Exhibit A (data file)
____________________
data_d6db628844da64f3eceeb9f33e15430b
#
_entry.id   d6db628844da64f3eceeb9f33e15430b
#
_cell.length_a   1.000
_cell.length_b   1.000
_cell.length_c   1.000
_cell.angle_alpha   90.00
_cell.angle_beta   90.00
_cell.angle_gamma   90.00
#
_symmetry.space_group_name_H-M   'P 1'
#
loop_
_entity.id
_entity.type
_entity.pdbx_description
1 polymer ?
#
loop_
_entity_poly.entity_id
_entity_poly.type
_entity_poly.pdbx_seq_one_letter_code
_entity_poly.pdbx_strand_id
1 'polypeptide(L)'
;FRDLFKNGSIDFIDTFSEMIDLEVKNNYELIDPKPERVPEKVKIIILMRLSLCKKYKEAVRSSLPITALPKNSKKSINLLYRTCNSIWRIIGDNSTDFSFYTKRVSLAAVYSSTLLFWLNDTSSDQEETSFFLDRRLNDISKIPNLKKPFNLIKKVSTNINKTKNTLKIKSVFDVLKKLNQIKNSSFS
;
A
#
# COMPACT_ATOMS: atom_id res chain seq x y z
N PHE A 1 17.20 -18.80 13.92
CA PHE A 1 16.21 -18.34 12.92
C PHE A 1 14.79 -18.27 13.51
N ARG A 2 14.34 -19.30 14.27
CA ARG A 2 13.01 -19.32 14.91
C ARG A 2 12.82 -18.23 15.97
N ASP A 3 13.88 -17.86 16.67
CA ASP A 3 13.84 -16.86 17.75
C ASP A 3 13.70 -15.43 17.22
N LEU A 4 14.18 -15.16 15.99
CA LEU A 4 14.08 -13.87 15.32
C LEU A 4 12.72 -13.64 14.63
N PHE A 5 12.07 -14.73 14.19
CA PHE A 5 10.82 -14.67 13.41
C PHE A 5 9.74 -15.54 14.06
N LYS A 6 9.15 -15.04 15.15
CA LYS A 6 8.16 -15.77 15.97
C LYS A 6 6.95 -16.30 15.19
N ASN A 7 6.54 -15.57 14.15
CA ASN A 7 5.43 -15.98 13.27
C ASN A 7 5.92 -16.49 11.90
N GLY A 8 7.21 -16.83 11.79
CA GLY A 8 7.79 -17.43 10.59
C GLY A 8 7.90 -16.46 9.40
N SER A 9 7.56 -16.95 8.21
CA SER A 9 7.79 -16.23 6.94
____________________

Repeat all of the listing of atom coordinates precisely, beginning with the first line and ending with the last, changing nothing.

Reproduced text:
data_d6db628844da64f3eceeb9f33e15430b
#
_entry.id   d6db628844da64f3eceeb9f33e15430b
#
_cell.length_a   1.000
_cell.length_b   1.000
_cell.length_c   1.000
_cell.angle_alpha   90.00
_cell.angle_beta   90.00
_cell.angle_gamma   90.00
#
_symmetry.space_group_name_H-M   'P 1'
#
loop_
_entity.id
_entity.type
_entity.pdbx_description
1 polymer ?
#
loop_
_entity_poly.entity_id
_entity_poly.type
_entity_poly.pdbx_seq_one_letter_code
_entity_poly.pdbx_strand_id
1 'polypeptide(L)'
;FRDLFKNGSIDFIDTFSEMIDLEVKNNYELIDPKPERVPEKVKIIILMRLSLCKKYKEAVRSSLPITALPKNSKKSINLLYRTCNSIWRIIGDNSTDFSFYTKRVSLAAVYSSTLLFWLNDTSSDQEETSFFLDRRLNDISKIPNLKKPFNLIKKVSTNINKTKNTLKIKSVFDVLKKLNQIKNSSFS
;
A
#
# COMPACT_ATOMS: atom_id res chain seq x y z
N PHE A 1 17.20 -18.80 13.92
CA PHE A 1 16.21 -18.34 12.92
C PHE A 1 14.79 -18.27 13.51
N ARG A 2 14.34 -19.30 14.27
CA ARG A 2 13.01 -19.32 14.91
C ARG A 2 12.82 -18.23 15.97
N ASP A 3 13.88 -17.86 16.67
CA ASP A 3 13.84 -16.86 17.75
C ASP A 3 13.70 -15.43 17.22
N LEU A 4 14.18 -15.16 15.99
CA LEU A 4 14.08 -13.87 15.32
C LEU A 4 12.72 -13.64 14.63
N PHE A 5 12.07 -14.73 14.19
CA PHE A 5 10.82 -14.67 13.41
C PHE A 5 9.74 -15.54 14.06
N LYS A 6 9.15 -15.04 15.15
CA LYS A 6 8.16 -15.77 15.97
C LYS A 6 6.95 -16.30 15.19
N ASN A 7 6.54 -15.57 14.15
CA ASN A 7 5.43 -15.98 13.27
C ASN A 7 5.92 -16.49 11.90
N GLY A 8 7.21 -16.83 11.79
CA GLY A 8 7.79 -17.43 10.59
C GLY A 8 7.90 -16.46 9.40
N SER A 9 7.56 -16.95 8.21
CA SER A 9 7.79 -16.23 6.94